What does the pandemic mean for financial gifts to children?

One of the goals we see from our clients is the desire to help younger generations out financially. Before the start of the Covid-19 pandemic, nearly a quarter of people prioritised the provision of financial support for younger generations.  New research has shown that a third of people now view this Financial Planning goal as a priority.

The survey, from Hodge Bank, found that the Covid-19 pandemic has resulted in more people wanting to help their children and grandchildren. They found that 31% of those questioned said giving a financial gift to the younger generations is more important to them since the Covid-19 outbreak. Before the pandemic, 23% said it was a priority.

Despite the economic impact of the pandemic, it appears that the ‘Bank of Mum and Dad’ is still open for business.
The research found that parents are responsible for 72% of all financial gifts, but these gifts to the next generation can come from all parts of the family, including children and siblings.

The survey also found that a third of people have received a financial gift from family, with 25 to 34-year-olds most likely to be on the receiving end of a family financial gift.

The most popular reason for gifting money to family was a special occasion; a quarter of financial gifts were given for weddings and birthdays, with 11% of gifts to help with big purchases, including cars and houses. Almost one in five have received a gift to help them with their day-to-day finances, and 14% used the financial gift to pay off debt.

Emma Graham, Business Development Director at Hodge, said of the research:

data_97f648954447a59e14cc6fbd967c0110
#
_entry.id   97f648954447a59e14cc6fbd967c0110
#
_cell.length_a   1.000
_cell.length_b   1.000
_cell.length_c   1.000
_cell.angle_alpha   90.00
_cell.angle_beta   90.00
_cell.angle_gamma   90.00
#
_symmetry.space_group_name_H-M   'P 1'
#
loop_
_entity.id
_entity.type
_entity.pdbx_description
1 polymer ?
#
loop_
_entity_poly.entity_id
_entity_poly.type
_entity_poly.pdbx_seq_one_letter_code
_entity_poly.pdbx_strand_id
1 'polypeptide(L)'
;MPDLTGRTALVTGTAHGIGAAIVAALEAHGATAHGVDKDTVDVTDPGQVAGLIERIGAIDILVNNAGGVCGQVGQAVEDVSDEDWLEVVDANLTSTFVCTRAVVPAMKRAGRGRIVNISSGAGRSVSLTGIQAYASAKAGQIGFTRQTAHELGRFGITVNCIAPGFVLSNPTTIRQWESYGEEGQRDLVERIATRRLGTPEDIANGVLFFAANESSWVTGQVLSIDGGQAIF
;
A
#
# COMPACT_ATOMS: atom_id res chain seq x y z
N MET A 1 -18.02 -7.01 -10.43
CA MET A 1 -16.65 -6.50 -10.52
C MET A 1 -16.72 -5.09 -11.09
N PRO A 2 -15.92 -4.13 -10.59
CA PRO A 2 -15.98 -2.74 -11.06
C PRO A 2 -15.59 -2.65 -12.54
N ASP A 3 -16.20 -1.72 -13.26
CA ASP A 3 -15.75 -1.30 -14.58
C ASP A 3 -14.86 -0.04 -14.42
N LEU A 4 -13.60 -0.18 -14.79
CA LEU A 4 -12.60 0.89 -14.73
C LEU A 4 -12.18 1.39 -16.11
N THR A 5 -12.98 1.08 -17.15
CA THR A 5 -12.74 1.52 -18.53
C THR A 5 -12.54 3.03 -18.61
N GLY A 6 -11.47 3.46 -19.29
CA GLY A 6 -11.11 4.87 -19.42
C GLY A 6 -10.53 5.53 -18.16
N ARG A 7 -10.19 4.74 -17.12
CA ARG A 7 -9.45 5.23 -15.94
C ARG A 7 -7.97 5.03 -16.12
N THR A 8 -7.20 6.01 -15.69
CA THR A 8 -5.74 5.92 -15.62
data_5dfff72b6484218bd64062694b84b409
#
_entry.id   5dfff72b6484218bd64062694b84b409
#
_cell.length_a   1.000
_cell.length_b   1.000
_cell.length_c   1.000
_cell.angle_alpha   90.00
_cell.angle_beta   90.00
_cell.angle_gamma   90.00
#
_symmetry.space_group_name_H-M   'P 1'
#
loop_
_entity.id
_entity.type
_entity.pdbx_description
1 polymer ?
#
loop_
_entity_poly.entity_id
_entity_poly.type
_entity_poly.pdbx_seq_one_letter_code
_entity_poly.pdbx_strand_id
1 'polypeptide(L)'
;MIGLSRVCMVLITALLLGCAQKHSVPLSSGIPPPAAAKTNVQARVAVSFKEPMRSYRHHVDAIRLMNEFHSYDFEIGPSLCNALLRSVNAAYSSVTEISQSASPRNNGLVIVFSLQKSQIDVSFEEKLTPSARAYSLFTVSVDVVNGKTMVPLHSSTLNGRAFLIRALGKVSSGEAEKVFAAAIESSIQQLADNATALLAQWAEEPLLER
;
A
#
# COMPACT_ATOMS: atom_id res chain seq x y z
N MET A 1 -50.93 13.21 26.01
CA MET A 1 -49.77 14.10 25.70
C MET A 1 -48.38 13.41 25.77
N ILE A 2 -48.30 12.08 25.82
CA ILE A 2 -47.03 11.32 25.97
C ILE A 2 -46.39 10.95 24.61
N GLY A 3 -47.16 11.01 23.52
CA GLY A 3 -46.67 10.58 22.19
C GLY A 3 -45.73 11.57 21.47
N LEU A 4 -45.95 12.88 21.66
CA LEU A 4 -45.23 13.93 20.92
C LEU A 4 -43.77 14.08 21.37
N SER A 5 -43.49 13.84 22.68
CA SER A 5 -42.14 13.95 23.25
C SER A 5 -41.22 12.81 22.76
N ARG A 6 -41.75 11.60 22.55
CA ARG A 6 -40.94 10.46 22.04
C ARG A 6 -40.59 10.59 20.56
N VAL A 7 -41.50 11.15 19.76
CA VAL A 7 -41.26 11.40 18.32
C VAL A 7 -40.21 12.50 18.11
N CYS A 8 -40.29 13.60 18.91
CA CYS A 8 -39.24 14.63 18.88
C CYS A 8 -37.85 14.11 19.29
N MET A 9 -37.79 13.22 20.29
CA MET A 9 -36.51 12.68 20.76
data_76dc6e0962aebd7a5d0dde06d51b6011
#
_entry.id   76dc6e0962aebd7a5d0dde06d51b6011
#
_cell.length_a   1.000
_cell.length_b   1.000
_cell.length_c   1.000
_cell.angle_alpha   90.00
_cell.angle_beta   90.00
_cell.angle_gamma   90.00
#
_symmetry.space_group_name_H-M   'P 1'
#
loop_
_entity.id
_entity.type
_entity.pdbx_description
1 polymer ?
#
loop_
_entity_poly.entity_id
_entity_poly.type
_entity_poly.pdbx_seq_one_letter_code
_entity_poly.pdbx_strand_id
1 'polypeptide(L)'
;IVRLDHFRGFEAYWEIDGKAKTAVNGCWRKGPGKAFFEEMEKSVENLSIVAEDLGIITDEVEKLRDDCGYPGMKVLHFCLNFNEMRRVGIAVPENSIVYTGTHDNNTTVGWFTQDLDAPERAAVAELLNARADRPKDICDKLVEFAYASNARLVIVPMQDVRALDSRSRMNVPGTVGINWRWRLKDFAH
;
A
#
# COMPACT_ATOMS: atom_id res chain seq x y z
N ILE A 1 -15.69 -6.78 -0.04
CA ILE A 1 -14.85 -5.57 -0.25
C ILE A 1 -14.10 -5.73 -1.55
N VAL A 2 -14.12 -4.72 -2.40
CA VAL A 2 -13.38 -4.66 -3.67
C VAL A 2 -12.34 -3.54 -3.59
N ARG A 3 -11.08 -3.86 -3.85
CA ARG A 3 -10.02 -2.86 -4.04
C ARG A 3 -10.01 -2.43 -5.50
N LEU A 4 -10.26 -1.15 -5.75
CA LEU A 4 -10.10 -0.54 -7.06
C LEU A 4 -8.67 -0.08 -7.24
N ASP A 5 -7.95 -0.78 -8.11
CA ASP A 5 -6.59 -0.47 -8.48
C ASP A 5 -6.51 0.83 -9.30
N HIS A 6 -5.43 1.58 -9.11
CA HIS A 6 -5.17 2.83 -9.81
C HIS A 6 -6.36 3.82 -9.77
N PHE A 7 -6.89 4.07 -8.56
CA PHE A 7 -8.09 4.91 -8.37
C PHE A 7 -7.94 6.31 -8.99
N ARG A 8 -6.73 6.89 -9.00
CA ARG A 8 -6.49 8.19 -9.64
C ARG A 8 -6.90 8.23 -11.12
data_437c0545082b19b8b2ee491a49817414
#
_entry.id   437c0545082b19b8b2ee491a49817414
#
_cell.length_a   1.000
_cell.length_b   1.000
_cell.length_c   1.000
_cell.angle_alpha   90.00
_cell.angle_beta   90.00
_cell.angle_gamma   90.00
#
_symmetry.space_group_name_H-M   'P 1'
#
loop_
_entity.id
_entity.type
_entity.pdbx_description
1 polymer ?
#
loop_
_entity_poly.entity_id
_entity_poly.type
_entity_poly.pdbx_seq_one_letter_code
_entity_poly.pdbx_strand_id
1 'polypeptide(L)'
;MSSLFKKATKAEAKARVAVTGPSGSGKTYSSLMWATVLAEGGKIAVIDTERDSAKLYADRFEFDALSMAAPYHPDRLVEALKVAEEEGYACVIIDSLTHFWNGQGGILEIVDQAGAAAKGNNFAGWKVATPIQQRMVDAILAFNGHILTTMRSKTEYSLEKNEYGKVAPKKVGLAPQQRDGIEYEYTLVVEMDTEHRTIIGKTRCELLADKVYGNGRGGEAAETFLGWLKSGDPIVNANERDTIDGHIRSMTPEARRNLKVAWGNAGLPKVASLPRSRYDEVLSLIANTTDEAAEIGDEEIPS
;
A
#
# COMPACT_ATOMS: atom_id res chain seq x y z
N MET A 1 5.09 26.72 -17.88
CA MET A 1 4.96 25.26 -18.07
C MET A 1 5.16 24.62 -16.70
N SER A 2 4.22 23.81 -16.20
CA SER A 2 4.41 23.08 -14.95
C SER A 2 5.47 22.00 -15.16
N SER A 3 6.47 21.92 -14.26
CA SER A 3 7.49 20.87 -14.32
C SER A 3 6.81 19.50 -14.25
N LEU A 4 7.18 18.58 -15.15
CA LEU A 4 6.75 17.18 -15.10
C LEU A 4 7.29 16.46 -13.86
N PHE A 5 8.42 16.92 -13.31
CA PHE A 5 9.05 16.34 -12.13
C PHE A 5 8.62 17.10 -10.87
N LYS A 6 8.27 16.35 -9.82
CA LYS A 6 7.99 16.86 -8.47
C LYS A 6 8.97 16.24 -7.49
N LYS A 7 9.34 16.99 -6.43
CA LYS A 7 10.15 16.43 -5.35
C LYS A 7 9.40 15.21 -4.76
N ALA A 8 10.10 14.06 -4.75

“Our study showed that, as a nation, we all want to help our family out when it comes to money. And whilst we all think of the Bank of Mum and Dad or Gran and Grandad as a traditional source, we were surprised to see that 14% of brothers and sisters are also helping out.”

Elsewhere in the study, 40% of those receiving gifts said they expect to pay their parents back, but this intention fell to 28% when the gift came from grandparents. When speaking to the donor, 26% said they expected to be paid back, but only 15% of grandparents thought their money would be repaid.

Emma continued:

“It’s clear that families feel strongly about offering financial support to each other if they are able and this has increased since the Covid pandemic. Before Covid, 23% of people prioritised helping their families out financially in the next five years. Since the Covid-19 outbreak that has increased to a third of people saying helping a family member financially had become more important.

“So, it is clear that the Covid-19 lockdown and subsequent predicted economic downturn, has led to more families looking to share wealth to help younger children or grandchildren during this difficult time.”

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